Bryson DeChambeau has been regularly criticised lately for his pace of play but, today, he hit back, saying: Don't blame me... blame the guys I'm playing with.
The 25-year-old, one of the favourites to win The Masters this week, has been singled out by social media users and commentators for taking an inordinate amount of time to play, particularly as a result of in-depth, strategic discussions between he and his caddie.
One clip posted on the European Tour's Twitter account, and which has subsequently been widely shared, showed the American taking over a minute to play a shot during the Dubai Desert Classic earlier this year as he and bagman Tim Tucker weighed up a wealth of variables - amongst them, air density - that might affect his shot.
However, speaking at Augusta National ahead of the first men's major of the season, DeChambeau went on the offensive.
"I think we do a fantastic job of taking all the information we can in the allotted amount of time," he said of he and Tucker's discussions.
"The one piece of information that a lot of people miss is the walk to the ball. There's a two-and-a-half or three‑minute walk that people don't take into account. You can gain a lot more time by walking 15 seconds quicker to the ball than you can by five seconds over a shot.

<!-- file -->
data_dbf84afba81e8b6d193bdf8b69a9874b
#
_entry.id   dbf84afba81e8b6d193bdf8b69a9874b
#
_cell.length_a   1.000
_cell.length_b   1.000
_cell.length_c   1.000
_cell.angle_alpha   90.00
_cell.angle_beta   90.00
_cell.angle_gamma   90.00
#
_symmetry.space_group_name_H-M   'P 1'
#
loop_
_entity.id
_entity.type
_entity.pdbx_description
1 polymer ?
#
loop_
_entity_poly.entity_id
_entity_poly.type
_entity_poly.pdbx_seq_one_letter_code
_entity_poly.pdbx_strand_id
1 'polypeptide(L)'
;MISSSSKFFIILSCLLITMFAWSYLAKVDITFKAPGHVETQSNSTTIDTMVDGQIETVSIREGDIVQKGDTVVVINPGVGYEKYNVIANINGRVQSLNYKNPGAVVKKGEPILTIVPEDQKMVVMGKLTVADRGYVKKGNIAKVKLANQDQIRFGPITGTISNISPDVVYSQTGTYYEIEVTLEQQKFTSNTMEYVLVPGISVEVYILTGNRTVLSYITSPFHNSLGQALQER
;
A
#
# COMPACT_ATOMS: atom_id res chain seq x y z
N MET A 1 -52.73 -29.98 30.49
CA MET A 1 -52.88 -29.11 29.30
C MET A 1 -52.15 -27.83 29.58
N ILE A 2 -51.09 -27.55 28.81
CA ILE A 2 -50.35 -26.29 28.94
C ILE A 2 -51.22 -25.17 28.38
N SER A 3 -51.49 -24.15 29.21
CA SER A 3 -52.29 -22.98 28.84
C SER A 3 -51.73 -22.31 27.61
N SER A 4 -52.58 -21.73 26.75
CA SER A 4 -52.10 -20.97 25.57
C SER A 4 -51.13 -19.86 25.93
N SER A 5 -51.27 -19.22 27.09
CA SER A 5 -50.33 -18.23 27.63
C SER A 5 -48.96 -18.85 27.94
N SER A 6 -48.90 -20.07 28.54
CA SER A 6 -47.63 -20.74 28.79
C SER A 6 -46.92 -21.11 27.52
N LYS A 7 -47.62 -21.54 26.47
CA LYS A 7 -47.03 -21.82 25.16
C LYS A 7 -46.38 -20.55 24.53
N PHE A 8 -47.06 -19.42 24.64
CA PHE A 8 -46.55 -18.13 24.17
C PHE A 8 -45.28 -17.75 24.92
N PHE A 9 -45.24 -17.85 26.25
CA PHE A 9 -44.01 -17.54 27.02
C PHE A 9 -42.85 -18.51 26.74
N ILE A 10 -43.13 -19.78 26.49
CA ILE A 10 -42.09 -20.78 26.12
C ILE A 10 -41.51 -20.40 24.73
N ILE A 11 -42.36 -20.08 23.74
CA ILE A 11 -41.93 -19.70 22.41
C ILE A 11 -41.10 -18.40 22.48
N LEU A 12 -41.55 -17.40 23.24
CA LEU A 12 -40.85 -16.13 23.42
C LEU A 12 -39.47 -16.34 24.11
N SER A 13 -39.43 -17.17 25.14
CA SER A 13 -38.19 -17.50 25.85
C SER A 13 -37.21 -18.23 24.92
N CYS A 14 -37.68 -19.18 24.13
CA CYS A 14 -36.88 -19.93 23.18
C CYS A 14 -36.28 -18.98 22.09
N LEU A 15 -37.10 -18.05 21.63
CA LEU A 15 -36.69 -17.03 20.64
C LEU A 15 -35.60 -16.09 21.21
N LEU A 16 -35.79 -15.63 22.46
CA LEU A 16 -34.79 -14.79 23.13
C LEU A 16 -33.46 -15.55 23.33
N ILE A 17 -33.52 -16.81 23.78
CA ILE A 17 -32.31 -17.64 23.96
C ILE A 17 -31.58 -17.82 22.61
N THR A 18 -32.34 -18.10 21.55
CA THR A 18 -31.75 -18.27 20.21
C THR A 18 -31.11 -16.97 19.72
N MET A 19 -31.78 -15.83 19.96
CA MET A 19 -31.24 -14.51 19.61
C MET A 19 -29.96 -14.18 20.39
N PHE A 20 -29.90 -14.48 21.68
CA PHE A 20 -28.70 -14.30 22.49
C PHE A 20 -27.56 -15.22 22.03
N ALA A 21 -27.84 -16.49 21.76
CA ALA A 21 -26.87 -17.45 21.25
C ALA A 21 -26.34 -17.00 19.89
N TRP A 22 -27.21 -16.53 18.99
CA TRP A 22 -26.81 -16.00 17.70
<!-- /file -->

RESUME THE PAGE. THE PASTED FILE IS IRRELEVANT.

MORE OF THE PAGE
"So people don't take that into account when we talk about slow play."
He went on to say that being a big-hitter was putting him at a disadvantage and making his play seem slower than others.
"I may be a guy that hits it up there farther than someone, and they are taking their merry time getting to their golf ball and it's behind me and I'm already up there and I can't get any of my numbers because I'm right in their line of sight," he went on.
"Once they do their whole process, that takes maybe 25 seconds compared to my 35‑second to 40‑second preparation to hit the shot by the time we walk back over and get the number, do all that.
"You can view me as a slow player [but] in the end I look at it from another standpoint saying there's a whole other piece to this puzzle that we are not looking at yet."
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